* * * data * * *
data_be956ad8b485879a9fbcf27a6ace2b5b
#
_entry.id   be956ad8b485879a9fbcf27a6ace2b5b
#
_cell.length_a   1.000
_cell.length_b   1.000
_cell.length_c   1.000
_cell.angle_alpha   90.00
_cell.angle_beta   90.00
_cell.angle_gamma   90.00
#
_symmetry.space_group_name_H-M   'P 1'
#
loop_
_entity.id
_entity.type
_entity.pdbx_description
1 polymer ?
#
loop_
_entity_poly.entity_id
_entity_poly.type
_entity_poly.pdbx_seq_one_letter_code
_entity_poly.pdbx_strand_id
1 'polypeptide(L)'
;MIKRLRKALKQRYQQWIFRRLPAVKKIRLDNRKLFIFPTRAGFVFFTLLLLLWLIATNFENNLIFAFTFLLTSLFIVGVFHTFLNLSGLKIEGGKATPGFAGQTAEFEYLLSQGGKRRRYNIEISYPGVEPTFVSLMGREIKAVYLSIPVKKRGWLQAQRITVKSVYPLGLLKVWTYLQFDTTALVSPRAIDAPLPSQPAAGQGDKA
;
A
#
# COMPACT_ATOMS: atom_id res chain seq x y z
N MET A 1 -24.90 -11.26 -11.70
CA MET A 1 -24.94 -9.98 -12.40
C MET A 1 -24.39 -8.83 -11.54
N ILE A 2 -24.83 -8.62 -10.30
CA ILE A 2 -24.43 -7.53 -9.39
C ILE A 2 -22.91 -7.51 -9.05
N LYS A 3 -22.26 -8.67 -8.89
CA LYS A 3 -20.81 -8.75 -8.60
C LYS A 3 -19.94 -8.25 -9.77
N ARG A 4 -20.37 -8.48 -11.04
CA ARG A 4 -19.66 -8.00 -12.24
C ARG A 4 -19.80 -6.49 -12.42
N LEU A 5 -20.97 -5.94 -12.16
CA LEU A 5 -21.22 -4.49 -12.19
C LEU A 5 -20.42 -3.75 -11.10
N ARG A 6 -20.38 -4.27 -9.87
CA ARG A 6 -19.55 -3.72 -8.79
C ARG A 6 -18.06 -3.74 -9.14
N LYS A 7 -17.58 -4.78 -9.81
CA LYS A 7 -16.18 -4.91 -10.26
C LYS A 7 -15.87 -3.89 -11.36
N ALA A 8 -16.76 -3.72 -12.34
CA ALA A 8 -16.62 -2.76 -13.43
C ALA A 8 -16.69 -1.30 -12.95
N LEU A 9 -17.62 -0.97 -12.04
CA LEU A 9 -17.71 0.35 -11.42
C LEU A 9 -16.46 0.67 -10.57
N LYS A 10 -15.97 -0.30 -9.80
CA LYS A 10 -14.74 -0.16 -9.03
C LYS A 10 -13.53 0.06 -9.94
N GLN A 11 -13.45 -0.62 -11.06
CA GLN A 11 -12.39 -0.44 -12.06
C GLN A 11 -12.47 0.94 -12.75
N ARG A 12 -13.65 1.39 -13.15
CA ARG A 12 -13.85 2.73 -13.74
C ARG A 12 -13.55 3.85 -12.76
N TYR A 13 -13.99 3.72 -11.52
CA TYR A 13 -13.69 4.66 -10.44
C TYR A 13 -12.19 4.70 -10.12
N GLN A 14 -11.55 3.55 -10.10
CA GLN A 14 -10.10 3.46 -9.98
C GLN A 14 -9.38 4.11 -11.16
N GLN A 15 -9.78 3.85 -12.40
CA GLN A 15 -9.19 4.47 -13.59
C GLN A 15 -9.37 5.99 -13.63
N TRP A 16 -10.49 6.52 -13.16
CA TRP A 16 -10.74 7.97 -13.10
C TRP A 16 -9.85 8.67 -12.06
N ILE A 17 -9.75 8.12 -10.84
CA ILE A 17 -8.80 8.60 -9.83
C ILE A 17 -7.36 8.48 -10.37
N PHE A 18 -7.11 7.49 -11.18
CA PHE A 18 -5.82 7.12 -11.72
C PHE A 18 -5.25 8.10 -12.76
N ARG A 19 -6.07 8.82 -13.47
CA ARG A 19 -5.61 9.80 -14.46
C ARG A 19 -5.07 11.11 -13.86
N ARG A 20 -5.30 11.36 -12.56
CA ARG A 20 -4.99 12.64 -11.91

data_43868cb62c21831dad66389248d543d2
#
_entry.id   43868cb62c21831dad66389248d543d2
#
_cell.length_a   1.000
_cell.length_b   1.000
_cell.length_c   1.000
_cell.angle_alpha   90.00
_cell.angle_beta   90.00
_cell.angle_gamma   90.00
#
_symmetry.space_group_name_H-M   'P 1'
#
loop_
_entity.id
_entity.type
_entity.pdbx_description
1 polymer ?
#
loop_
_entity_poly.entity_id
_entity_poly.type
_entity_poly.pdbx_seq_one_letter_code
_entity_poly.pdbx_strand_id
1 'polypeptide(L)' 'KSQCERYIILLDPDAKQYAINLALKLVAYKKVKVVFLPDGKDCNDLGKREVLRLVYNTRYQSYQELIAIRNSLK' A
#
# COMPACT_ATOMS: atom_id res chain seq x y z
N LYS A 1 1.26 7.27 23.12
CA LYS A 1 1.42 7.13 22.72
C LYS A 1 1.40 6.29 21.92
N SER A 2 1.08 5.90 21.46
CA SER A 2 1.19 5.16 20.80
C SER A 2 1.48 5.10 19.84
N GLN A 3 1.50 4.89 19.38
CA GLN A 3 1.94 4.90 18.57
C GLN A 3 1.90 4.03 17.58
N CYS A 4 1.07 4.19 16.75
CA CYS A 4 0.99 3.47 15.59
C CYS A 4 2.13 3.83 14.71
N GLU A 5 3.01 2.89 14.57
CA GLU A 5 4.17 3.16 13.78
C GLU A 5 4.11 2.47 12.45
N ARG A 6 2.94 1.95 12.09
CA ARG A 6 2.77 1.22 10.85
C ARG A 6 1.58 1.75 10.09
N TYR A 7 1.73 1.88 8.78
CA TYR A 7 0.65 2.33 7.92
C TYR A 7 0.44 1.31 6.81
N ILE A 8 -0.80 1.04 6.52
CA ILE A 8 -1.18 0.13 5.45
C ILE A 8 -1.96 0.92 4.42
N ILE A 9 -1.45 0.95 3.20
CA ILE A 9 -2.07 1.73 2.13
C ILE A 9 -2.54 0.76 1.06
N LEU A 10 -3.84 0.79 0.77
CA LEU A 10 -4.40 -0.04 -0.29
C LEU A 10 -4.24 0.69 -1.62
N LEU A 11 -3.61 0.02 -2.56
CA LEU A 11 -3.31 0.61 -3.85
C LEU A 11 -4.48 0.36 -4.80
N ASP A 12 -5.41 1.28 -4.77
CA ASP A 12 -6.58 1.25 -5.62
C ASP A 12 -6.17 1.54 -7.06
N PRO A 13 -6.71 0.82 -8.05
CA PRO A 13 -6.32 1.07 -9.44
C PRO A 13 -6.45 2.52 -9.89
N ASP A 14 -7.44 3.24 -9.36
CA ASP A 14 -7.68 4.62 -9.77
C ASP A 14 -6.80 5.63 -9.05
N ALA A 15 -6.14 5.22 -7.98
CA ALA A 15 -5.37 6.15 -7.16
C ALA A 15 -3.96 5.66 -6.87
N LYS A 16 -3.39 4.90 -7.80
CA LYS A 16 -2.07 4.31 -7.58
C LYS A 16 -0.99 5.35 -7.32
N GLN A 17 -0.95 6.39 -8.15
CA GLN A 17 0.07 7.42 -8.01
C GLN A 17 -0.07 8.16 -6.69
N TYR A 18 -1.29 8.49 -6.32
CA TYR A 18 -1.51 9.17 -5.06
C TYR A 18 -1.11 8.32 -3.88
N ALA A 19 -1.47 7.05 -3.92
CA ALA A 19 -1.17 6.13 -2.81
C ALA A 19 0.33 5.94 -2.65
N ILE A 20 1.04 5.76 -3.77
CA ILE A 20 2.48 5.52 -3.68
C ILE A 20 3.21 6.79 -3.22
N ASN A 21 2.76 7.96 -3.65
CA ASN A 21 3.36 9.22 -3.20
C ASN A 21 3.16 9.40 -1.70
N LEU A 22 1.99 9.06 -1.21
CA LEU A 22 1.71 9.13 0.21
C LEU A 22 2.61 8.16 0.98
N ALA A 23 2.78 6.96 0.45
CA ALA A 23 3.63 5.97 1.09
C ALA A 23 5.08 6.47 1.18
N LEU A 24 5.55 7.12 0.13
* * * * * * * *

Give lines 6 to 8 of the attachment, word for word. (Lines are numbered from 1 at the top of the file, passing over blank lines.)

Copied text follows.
_cell.length_b   1.000
_cell.length_c   1.000
_cell.angle_alpha   90.00